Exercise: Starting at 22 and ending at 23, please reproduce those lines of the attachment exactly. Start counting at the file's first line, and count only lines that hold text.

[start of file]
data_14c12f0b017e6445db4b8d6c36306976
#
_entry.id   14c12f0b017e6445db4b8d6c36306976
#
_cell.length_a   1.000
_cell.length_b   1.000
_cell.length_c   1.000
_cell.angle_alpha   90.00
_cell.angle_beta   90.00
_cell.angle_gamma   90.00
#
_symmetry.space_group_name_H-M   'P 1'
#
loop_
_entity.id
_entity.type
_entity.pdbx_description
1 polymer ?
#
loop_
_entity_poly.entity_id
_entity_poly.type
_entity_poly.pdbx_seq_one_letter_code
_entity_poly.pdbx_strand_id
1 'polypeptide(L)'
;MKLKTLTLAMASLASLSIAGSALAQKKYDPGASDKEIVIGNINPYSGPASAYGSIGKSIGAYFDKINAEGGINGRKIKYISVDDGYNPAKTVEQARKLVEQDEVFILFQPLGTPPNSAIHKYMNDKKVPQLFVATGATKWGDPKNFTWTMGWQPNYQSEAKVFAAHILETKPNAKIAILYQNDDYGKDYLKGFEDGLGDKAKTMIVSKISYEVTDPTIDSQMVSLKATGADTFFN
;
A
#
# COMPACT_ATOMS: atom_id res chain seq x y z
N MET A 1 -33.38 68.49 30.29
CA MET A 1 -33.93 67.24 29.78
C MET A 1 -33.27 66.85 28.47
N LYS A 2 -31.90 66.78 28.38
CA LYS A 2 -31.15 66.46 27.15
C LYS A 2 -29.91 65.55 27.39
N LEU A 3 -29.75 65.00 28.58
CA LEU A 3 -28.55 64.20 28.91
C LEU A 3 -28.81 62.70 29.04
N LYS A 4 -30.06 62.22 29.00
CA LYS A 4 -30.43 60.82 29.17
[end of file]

_entity_poly.type
_entity_poly.pdbx_seq_one_letter_code